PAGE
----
London City Airport is small compared to the capital's four other international airports and is mainly used by business travellers. Passengers said the airport has "expensive parking," although it does offer free WiFi for all. The airport is busiest during the winter months when most airlines fly to top ski destinations.
London Stansted Airport is not the most favoured UK airport by British travellers and was blasted for its "extremely long queues at check-in". The airport located in Essex is the largest base for budget carrier Ryanair, with over 100 destinations served by the airline. In 2012, it was named the fourth busiest airline in the UK after Heathrow, Gatwick and Manchester.
Formerly known as Aldergrove Airport, Belfast International Airport lies near the village of Aldergrove in Northern Ireland. It's the busiest airport in Northern Ireland and is the second busiest on the island of Ireland, after Dublin Airport. Malaga, Faro and Alicante are the most popular international routes to and from Belfast International Airport, while Liverpool, Gatwick and Stansted are the busiest domestic routes.
Bristol Airport in North Somerset handles over 5.9 million passengers a year, with Amsterdam, Dublin and Edinburgh the most popular flight routes. It has one of the shortest international airport runways in the country at just 2,011 metres in length, which means large planes are rarely, preventing most long-distance flights.
Located in North West Leicestershire, East Midlands Airport serves the counties of Derbyshire, Nottinghamshire, Leicestershire, Staffordshire and South Yorkshire. The airport has established itself as a hub for low-cost carriers, like Jet2.com, Ryanair and Monarch.
Edinburgh Airport is Scotland's busiest airport and its upgraded terminal building features new car parking facilities and a larger arrivals hall. There are plans for expansion at the airport, with passenger numbers expected to reach a whopping 26 million per year by 2030.
In at number seven is Glasgow Airport, which is located six miles west of the city centre and is Scotland's second busiest airport and the eighth busiest in Britain. The airlines with the biggest presence are British Airways and Loganair, and the busiest routes are the Netherlands, the UAE, Spain and Ireland.
Named after a famous Beatle, Liverpool John Lennon Airport picked up the sixth spot, connecting travellers to UK and European destinations. Around 4.5 million passengers pass through the airport each year. While there is no train station at Liverpool John Lennon Airport, there are shuttle buses from Liverpool South Parkway and Liverpool Hunts Cross.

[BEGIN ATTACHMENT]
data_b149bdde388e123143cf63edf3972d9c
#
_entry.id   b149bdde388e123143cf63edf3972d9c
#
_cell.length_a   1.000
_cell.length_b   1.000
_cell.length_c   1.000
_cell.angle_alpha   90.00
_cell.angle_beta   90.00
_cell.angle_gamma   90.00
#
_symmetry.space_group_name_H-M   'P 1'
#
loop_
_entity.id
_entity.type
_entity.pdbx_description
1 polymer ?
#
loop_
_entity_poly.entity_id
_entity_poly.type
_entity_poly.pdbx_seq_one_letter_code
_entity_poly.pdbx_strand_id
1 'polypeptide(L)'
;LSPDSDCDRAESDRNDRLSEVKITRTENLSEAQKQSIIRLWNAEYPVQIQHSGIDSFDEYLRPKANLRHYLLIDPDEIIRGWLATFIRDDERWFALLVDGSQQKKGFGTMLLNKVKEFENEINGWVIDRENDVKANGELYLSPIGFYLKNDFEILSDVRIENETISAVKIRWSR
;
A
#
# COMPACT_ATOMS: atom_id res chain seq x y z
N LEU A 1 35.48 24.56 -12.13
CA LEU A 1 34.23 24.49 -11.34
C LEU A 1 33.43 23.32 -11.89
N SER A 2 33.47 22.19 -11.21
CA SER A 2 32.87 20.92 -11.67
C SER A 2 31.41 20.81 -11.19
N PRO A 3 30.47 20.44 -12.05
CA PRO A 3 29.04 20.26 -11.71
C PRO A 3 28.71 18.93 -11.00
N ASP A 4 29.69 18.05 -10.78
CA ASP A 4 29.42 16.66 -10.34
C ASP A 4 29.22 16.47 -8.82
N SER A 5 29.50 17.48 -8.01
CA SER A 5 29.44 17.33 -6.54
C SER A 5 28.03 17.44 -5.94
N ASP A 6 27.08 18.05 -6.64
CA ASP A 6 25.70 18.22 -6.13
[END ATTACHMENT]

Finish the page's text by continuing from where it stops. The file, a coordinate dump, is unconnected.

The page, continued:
Britain's busiest airport Heathrow was named the fifth best overall, but was voted the easiest airport to get to and from. Although it is served by Heathrow Express, which is one of the most expensive train journeys in the world, it is also served by several low-cost options, such as London Underground, Heathrow Connect and coach services. Travellers said Heathrow has a "great variety of shops and restaurants," such as Gordon Ramsay Plane Food, The Tin Goose and The Five Tuns.
Birmingham Airport was voted the fourth best British airport. Passengers said it is "compact and customer friendly". Birmingham Airport was also named the fourth easiest airport to get to in the UK, after Gatwick, Manchester and Heathrow Airports.
Newcastle Airport was voted by passengers as the easiest airport to travel through. Passengers of the airport commented on its simple layout and good choice of food and drink options, saying it is "easy to navigate and clean".
Britain's second busiest airport, London Gatwick Airport, handles more than 34 million passengers every year and came in second place, with passengers praising its friendly staff and large check-in areas.
Manchester Airport is Britain's best airport, according to UK travellers! The third busiest airport in the UK welcomes more than nine million passengers each year and hit the top spot for the best customer service, facilities and shopping, as well as the best bars and restaurants. Passengers commended it for being well organised, passenger-friendly and for its accessibility.
A new survey has revealed British travellers' favourite UK airports. The poll by Skyscanner asked 1,600 British flyers to rate the UK's airport on customer service, facilities, shopping, bars and restaurants, and ease of travelling through. Skyscanner's Victoria Bailie said the winning airport is one of Britain's busiest but "it still manages to keep passengers happy". Click through the gallery to find out which airport scooped the top spot...